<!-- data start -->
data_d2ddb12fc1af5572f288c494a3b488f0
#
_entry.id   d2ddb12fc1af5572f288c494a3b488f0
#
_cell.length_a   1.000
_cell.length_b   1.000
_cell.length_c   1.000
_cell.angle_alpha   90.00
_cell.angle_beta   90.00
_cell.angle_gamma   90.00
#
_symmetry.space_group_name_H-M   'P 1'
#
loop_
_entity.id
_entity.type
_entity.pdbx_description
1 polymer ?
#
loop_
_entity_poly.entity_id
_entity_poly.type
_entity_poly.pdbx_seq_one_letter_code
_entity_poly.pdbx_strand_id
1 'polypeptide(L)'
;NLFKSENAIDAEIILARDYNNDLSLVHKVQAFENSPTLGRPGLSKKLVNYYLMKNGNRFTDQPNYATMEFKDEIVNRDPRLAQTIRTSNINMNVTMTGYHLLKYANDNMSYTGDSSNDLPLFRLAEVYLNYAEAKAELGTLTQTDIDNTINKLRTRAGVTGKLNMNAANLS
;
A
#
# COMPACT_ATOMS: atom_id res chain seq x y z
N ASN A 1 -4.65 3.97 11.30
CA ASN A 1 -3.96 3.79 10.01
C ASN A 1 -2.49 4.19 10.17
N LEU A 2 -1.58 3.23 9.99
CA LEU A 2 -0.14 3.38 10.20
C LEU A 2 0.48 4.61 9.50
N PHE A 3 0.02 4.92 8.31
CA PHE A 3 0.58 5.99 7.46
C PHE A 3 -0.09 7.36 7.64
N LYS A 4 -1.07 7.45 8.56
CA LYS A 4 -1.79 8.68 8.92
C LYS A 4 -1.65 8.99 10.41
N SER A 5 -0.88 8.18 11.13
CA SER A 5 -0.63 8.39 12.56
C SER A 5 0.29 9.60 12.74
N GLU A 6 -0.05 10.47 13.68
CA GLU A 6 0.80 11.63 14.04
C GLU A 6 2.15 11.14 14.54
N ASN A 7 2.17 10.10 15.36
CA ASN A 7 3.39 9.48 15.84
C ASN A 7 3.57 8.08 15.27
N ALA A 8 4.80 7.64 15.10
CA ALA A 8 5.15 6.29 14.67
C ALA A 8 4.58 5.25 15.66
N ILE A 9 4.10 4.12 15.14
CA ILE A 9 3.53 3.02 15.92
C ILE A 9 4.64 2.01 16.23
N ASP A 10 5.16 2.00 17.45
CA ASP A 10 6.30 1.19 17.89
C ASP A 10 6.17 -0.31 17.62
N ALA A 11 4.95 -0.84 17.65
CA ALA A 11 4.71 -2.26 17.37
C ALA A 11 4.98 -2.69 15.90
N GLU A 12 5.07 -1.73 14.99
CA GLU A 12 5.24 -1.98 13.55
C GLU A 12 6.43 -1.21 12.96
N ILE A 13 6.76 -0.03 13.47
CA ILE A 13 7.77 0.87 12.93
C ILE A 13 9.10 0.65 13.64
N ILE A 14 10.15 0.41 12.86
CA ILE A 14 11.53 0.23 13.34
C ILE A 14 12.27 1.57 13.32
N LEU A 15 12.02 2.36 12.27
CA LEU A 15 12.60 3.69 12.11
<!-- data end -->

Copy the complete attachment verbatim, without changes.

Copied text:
data_d2ddb12fc1af5572f288c494a3b488f0
#
_entry.id   d2ddb12fc1af5572f288c494a3b488f0
#
_cell.length_a   1.000
_cell.length_b   1.000
_cell.length_c   1.000
_cell.angle_alpha   90.00
_cell.angle_beta   90.00
_cell.angle_gamma   90.00
#
_symmetry.space_group_name_H-M   'P 1'
#
loop_
_entity.id
_entity.type
_entity.pdbx_description
1 polymer ?
#
loop_
_entity_poly.entity_id
_entity_poly.type
_entity_poly.pdbx_seq_one_letter_code
_entity_poly.pdbx_strand_id
1 'polypeptide(L)'
;NLFKSENAIDAEIILARDYNNDLSLVHKVQAFENSPTLGRPGLSKKLVNYYLMKNGNRFTDQPNYATMEFKDEIVNRDPRLAQTIRTSNINMNVTMTGYHLLKYANDNMSYTGDSSNDLPLFRLAEVYLNYAEAKAELGTLTQTDIDNTINKLRTRAGVTGKLNMNAANLS
;
A
#
# COMPACT_ATOMS: atom_id res chain seq x y z
N ASN A 1 -4.65 3.97 11.30
CA ASN A 1 -3.96 3.79 10.01
C ASN A 1 -2.49 4.19 10.17
N LEU A 2 -1.58 3.23 9.99
CA LEU A 2 -0.14 3.38 10.20
C LEU A 2 0.48 4.61 9.50
N PHE A 3 0.02 4.92 8.31
CA PHE A 3 0.58 5.99 7.46
C PHE A 3 -0.09 7.36 7.64
N LYS A 4 -1.07 7.45 8.56
CA LYS A 4 -1.79 8.68 8.92
C LYS A 4 -1.65 8.99 10.41
N SER A 5 -0.88 8.18 11.13
CA SER A 5 -0.63 8.39 12.56
C SER A 5 0.29 9.60 12.74
N GLU A 6 -0.05 10.47 13.68
CA GLU A 6 0.80 11.63 14.04
C GLU A 6 2.15 11.14 14.54
N ASN A 7 2.17 10.10 15.36
CA ASN A 7 3.39 9.48 15.84
C ASN A 7 3.57 8.08 15.27
N ALA A 8 4.80 7.64 15.10
CA ALA A 8 5.15 6.29 14.67
C ALA A 8 4.58 5.25 15.66
N ILE A 9 4.10 4.12 15.14
CA ILE A 9 3.53 3.02 15.92
C ILE A 9 4.64 2.01 16.23
N ASP A 10 5.16 2.00 17.45
CA ASP A 10 6.30 1.19 17.89
C ASP A 10 6.17 -0.31 17.62
N ALA A 11 4.95 -0.84 17.65
CA ALA A 11 4.71 -2.26 17.37
C ALA A 11 4.98 -2.69 15.90
N GLU A 12 5.07 -1.73 14.99
CA GLU A 12 5.24 -1.98 13.55
C GLU A 12 6.43 -1.21 12.96
N ILE A 13 6.76 -0.03 13.47
CA ILE A 13 7.77 0.87 12.93
C ILE A 13 9.10 0.65 13.64
N ILE A 14 10.15 0.41 12.86
CA ILE A 14 11.53 0.23 13.34
C ILE A 14 12.27 1.57 13.32
N LEU A 15 12.02 2.36 12.27
CA LEU A 15 12.60 3.69 12.11